Lecture: ‘Sew it, rather than paste it!’
(ERC Conference, Krems)

  • Event: Conference Book Conservation: One Philosophy, Many Interpretations.
  • Organization: ERC (European Research Centre for Book and Paper Conservation-Restoration) and the University for Continuing Education, Krems (Austria). Donau-Universität Krems, Die Universität für Weiterbildung.
  • Lecture: Sew it, rather than paste it!
  • Sew it, rather than paste it! Structural Value of Adhesion vs. Sewing in Book Conservation (Rita Udina).
  • Venue: Online. Register here.
  • Fee: Free.
  • Program: Download it here.
  • Other links: ERC (European Research Centre for Book and Paper Conservation-Restoration), conference website.
  • Audience: Book and Paper conservators.
  • Language: English.
  • Date: November 5th, 2020, at 13:15 CET.
  • Abstract:
    Bookbinding history gathers a wide variety of structures, most of them consisting in a sewing and some other attached (pasted) components.
    Book conservation entails necessarily a deep knowledge of each structure, since most of the times we want to keep it unaltered, on one hand because of the inherent historical information but also because the original structure is supposed to be more efficient for the features of a particular binding.
    This lecture focuses in all those cases in which that might not be so, therefore the original structure has become inefficient regarding long lasting expectations.
    Books after 19th century tend to have weaker structures compared to older ones. The reasons are from one side the need of massive production, the fact that materials and supports have lower quality (paper, boards…) and also the fact that economic aspects became more relevant than endurance of the book.
    A few study cases will be discussed, and for each of them the unions of the original attachments on the structure shall be considered (either pasted attachments, such as the endpapers, or sewn attachments, generally for the folios). The main components of which these unions are being considered are 1) folio-folio, i.e. the text block; and 2) text block – covers.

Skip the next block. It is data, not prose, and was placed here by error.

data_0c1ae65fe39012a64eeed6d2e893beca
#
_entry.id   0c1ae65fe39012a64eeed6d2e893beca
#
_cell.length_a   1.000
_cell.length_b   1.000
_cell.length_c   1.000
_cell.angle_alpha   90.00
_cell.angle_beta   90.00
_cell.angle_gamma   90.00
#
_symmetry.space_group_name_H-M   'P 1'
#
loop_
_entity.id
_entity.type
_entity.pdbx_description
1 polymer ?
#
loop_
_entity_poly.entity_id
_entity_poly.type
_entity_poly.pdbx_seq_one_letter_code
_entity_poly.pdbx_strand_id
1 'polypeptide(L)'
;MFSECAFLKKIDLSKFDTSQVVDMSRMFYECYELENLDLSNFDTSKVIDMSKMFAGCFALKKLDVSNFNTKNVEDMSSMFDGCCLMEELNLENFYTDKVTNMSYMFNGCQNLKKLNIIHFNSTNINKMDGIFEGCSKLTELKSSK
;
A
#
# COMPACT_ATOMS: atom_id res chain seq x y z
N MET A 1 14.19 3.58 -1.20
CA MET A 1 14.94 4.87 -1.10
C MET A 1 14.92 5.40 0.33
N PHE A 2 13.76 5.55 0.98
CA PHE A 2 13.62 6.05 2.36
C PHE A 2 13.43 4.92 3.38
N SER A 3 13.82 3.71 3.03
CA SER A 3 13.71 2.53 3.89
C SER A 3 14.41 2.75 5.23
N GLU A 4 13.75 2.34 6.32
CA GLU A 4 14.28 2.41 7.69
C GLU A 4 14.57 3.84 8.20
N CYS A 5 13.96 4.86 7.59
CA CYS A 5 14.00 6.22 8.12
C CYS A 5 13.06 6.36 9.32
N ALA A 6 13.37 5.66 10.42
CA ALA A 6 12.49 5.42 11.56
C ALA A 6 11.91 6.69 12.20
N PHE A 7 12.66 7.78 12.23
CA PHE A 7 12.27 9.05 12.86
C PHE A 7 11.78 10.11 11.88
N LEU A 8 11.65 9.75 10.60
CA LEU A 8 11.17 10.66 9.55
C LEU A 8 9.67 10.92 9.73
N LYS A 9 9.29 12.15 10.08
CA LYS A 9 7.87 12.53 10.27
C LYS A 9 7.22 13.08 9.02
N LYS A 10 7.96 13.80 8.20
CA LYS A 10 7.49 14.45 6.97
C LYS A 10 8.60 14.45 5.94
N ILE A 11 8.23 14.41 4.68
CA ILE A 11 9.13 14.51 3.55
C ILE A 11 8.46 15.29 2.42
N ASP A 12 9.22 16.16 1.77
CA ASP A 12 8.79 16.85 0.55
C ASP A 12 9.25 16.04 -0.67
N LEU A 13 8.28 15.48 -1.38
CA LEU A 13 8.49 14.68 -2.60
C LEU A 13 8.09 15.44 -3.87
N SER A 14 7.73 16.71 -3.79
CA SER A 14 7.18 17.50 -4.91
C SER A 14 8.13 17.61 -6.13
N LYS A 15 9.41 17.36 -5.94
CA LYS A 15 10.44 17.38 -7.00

Then, and according to the function of the object and its conservation condition, the pros and cons of maintaining the original structure will be evaluated.
    Often the benefits of sewn attachments as opposite for pasted ones make it worth to alter the original structure. That is often the case for albums that lack any sewing at all, having a set of concertinas pasted to each other. The suggested solution involves adding a sewing, making it the less visible possible, so that it restricts the opening beyond the inner fold.
    Structure of album without sewing, before and after conservation:In some other cases, the spine structure needs to be modified from tight back to hollow. For instance many sewn on a drawn cover bindings, a type of soft binding in (also known as editors’ bindings) in which the spine is pasted onto the text block, suffering severe damage during handling. The fact the sewing is very much flexible might need to be adjusted as well, in order to prevent further damage on the spine. For these bindings then, the idea is to make them lighter, freeing the spine from the text block, but still keeping the boards attached on the text block.Structure of sewn within a cover soft binding, two different solutions.All these modifications and reinforcements need to be evaluated, considering the need of flexibility for each of them, as well as how feasible it is to alter the structure. However, bookbinding history tells us the conclusion: better sewn than pasted!

(English and Spanish subtitles available)